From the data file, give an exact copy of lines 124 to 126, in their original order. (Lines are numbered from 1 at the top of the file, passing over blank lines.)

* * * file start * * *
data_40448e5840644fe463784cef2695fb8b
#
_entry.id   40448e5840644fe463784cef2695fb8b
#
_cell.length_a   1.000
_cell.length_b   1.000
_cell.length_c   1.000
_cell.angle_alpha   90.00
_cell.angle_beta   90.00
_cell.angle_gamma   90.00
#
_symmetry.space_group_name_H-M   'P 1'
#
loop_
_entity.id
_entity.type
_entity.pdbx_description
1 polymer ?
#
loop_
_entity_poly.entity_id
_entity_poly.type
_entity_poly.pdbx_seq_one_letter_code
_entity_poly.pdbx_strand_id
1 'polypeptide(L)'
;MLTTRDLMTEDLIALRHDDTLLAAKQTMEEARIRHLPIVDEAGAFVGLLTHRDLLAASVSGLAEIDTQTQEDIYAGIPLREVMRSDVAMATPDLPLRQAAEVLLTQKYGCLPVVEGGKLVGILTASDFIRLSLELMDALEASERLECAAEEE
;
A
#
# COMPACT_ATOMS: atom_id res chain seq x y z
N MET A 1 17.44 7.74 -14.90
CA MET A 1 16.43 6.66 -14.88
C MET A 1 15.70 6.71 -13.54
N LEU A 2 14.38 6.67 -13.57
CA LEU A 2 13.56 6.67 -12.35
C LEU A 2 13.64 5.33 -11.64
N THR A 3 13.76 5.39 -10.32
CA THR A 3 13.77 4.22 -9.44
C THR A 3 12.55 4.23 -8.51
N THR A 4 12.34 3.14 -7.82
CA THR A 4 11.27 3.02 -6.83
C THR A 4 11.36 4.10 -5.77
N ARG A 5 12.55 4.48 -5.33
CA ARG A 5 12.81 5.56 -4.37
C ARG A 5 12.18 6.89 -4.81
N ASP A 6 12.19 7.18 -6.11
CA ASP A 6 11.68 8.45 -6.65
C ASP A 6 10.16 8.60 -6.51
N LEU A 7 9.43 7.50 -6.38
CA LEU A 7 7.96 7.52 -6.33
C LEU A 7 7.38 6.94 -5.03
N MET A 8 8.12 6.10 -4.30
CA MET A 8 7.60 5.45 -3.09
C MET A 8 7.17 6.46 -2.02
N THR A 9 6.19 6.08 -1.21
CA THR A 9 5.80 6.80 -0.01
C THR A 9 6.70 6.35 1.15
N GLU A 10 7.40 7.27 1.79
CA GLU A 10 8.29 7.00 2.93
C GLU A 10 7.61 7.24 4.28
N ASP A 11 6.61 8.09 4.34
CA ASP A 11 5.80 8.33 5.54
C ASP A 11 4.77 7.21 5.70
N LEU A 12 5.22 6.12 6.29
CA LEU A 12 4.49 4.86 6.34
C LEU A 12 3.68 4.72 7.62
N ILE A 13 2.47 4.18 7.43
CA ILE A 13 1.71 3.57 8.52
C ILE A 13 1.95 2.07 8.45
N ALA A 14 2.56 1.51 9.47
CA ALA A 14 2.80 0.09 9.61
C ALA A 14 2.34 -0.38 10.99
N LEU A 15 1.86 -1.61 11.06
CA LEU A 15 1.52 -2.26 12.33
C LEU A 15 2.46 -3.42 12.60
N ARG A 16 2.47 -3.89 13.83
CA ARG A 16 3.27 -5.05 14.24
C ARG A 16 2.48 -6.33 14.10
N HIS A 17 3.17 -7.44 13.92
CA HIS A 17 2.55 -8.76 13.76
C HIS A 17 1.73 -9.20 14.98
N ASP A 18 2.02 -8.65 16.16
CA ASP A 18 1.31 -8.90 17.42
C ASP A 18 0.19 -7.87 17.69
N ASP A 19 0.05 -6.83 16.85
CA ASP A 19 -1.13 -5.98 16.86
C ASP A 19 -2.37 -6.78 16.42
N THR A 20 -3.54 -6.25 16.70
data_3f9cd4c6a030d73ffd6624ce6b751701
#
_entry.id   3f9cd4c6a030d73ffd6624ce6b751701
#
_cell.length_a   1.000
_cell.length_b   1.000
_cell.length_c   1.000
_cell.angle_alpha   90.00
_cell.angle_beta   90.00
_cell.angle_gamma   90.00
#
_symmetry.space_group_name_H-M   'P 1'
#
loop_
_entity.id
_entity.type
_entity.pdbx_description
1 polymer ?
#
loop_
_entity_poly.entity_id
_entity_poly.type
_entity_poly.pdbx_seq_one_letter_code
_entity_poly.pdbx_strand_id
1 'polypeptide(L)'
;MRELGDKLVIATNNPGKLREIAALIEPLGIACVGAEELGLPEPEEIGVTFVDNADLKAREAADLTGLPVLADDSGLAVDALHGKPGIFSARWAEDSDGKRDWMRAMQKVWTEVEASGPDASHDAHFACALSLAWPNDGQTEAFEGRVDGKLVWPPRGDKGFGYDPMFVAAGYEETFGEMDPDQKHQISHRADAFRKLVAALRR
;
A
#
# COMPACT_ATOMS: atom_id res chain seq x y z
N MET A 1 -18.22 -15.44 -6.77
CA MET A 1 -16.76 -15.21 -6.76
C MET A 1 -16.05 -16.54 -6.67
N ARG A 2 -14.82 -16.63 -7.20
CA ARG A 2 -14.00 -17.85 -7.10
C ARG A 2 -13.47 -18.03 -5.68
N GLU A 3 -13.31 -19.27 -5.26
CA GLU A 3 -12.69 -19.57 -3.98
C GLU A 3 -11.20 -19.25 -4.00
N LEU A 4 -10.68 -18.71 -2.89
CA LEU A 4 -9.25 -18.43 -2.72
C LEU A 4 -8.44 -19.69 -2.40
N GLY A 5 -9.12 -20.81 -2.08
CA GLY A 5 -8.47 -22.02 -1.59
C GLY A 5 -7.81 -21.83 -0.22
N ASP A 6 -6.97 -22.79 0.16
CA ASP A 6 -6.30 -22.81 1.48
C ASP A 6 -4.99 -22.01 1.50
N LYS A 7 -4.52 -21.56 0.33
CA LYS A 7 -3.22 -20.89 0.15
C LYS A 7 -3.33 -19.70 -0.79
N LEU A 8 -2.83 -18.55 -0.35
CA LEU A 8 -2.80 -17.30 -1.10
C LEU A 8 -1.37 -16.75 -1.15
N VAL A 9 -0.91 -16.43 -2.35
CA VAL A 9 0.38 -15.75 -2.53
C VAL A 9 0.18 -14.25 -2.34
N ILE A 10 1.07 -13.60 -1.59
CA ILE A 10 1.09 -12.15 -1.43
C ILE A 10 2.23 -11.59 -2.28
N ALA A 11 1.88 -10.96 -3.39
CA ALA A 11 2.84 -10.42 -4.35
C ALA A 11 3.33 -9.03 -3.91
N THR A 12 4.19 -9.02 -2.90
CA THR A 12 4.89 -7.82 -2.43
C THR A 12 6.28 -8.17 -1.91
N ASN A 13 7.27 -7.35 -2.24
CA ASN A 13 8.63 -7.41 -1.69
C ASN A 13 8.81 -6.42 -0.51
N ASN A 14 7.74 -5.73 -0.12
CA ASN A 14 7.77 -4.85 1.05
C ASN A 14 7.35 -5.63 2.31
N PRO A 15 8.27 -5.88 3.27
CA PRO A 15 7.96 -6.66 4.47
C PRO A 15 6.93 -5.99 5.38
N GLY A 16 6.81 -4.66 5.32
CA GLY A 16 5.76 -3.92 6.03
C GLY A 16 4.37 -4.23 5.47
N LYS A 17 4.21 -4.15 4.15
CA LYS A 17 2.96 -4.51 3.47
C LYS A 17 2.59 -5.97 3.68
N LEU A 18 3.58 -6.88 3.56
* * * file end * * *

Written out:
C ARG A 2 -13.47 -18.03 -5.68
N GLU A 3 -13.31 -19.27 -5.26
CA GLU A 3 -12.69 -19.57 -3.98